September is National Preparedness Month, reminding us that natural calamities may strike at any moment, as the recent American Canyon earthquake has shown. These disasters are often unannounced, and preparation in advance can help increase your chances of survival as well as how quickly you and your family can recover.
National Preparedness Month is a great reminder to check the batteries in your flashlights, go over your family emergency plan and to make sure you have adequate insurance coverage,” said Cynthia Harris, AAA Northern California spokesperson.
Disaster Preparedness Tips
- Keep emergency and first aid kits in your home. These should include a battery-powered or hand-cranked radio, extra batteries, a flashlight, a can opener, needed medicines or prescriptions and a three-day supply of nonperishable food and water (one gallon per person, per day).
- Keep similar supplies in your car. For an emergency, as well as flares, keep comfortable shoes and a backpack in the trunk of your care in case you have to search for help on foot.
- Prepare a family emergency plan. Outline what each family will do, how they will get to a safe place, and how they will get in touch with each other.
- Identify an out-of-the-area contacts. Everyone needs a list to call in case local communications are disrupted.
- Don’t forget your pet(s). Make sure you have supplies for them. Consider micro-chipping your dog and/or cat so if you’re separated they can be easily identified.
- Have cash and copies of your most important papers. Keep ID, insurance documents handy in case you need to evacuate quickly.
- Create a home inventory. List all the possessions you would want your insurance company to replace, if lost, and put copies in safe places. A home inventory includes taking video or photos of all those possessions and pulling together copies of sales receipts and other documentation. Safe places to store these copies include online, with friends or family or in a safe deposit box.
- Take CPR and first aid training. Your local chapter of the American Red Cross, fire department or similar organization offers these courses. The knowledge you gain could help save the life of a family member or a neighbor injured during a disaster.
Proper preparation can also help ease the devastating impacts left by an earthquake,” Harris said. “As the American Canyon earthquake has taught us, our lives can be changed in an instant. Some simple, advanced planning can help aide with the recovery process.”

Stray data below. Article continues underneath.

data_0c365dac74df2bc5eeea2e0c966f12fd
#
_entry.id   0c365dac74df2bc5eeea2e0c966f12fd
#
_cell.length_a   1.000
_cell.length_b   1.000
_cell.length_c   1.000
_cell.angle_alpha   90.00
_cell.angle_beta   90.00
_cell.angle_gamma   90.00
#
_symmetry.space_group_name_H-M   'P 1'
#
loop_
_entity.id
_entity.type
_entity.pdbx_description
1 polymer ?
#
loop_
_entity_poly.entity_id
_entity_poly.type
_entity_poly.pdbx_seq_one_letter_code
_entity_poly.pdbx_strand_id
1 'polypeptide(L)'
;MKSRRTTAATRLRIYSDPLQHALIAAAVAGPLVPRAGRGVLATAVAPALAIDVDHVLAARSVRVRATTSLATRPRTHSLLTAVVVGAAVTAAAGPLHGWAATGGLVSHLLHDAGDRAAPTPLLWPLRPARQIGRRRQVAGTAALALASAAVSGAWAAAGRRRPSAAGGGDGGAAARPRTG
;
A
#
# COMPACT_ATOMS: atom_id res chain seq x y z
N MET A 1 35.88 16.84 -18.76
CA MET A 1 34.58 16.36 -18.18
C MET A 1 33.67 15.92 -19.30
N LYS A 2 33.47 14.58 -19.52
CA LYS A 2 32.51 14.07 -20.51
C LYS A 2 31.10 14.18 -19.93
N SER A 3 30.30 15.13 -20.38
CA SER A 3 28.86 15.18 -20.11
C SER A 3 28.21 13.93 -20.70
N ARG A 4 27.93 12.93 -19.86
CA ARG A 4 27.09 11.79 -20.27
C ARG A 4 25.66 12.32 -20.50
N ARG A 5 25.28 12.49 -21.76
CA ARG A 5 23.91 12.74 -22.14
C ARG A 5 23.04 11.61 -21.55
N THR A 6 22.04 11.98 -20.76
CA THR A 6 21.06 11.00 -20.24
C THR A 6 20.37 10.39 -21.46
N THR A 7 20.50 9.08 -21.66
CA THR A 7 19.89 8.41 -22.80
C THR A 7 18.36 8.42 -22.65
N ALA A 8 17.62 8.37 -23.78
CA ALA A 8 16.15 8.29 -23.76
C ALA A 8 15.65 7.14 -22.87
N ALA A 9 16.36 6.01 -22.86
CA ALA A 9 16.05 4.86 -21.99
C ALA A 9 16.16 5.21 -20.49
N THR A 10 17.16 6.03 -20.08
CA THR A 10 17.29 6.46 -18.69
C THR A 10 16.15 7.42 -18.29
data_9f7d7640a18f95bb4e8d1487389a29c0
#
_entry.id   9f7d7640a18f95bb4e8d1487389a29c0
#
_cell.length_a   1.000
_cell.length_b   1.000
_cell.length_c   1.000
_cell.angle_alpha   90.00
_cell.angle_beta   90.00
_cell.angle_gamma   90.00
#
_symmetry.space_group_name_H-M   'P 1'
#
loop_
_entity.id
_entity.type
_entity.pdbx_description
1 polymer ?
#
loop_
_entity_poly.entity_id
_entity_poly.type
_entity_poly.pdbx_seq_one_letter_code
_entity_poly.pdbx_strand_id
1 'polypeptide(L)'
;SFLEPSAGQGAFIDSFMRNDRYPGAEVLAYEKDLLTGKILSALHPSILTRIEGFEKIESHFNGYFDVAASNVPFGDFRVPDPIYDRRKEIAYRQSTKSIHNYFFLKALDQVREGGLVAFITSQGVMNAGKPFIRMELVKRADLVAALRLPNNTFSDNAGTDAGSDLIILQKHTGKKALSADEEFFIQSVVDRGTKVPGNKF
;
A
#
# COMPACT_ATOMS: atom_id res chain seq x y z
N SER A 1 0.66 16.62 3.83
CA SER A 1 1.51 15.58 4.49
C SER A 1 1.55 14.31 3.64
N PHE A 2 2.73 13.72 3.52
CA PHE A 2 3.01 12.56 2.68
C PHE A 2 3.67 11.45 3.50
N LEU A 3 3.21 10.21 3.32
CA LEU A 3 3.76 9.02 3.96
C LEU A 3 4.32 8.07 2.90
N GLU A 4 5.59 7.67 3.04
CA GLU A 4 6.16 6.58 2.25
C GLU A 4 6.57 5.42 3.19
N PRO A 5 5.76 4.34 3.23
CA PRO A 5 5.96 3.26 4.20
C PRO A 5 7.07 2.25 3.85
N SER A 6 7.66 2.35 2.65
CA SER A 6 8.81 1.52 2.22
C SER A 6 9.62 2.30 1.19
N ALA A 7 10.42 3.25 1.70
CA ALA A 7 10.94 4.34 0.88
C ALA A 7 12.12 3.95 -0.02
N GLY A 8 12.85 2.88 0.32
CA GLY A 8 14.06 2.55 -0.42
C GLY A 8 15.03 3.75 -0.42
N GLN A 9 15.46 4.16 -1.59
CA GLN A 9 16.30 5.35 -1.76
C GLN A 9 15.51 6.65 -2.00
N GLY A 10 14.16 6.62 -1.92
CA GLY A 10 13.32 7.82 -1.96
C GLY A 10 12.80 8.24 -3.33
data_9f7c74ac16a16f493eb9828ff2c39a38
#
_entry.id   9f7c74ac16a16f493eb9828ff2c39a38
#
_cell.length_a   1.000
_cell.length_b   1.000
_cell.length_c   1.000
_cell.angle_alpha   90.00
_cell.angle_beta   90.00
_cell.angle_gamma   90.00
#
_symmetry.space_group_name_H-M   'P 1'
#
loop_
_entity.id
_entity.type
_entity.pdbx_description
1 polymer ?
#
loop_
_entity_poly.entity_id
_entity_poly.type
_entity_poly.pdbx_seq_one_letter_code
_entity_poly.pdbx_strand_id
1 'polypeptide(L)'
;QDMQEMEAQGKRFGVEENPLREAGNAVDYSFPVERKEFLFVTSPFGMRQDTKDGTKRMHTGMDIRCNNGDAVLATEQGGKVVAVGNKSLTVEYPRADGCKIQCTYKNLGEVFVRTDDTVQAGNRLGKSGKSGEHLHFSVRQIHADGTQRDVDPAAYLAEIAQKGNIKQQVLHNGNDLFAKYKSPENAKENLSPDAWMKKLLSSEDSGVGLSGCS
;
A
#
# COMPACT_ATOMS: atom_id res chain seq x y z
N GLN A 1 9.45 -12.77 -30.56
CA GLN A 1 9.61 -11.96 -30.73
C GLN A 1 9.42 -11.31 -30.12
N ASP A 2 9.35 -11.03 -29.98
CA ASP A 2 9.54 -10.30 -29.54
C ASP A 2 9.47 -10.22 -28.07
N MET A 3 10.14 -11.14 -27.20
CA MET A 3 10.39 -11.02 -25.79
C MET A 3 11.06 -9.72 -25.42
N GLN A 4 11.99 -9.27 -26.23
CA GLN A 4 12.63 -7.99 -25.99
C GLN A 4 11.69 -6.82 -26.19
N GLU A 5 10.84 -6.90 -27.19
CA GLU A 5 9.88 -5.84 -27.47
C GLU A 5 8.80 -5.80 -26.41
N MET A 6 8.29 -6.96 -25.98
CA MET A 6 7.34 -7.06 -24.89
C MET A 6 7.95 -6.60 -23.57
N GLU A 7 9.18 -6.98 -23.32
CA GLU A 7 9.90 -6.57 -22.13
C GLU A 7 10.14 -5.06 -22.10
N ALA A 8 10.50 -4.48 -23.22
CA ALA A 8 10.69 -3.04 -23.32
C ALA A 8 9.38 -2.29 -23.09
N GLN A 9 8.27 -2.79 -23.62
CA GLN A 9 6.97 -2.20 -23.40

AAA Earthquake Safety Tips
- Create an earthquake survival kit. This is one of the most important steps you can take. The kit should include canned goods and a can opener, two to four quarts of water per person per day, battery operated or hand crank radio, sanitary supplies, a camp stove, portable radio, flashlight and spare batteries, and tools to turn off utilities.
- Know how to shut off your home’s gas, water and electricity. You should also make sure your water heater is securely fastened to a wall or post with two metal straps.
- Secure heavy furniture. Heavy items like bookshelves or TVs should be secured to a wall so they don’t fall over during a strong earthquake.
- Conduct family earthquake drills. Make sure everyone knows which areas in a room are the safest. This may be underneath a table or against a wall. Stay away from windows, fireplaces, and tall furniture.
- Decide where your family will reunite if you’re separated. Choose a friend or relative you can call after an earthquake to let them know your location and condition. Phone lines are often overloaded or damaged in an earthquake, and specifying one point of contact for your entire family will help avoid a strain on the system.
- Childproof your cabinet doors. It may seem like an annoyance initially, but installing latches on your cabinet doors can prevent them from flying open in an earthquake. By properly securing the doors you can keep precious belongings from spilling out and breaking.
- Check your insurance for earthquake coverage. Knowing what coverage you have can help speed up your recovery after a big quake. Most homeowner’s policies do NOT cover damage resulting from an earthquake, and in most cases a separate earthquake policy is needed. You can find out more at AAA.com/insurance.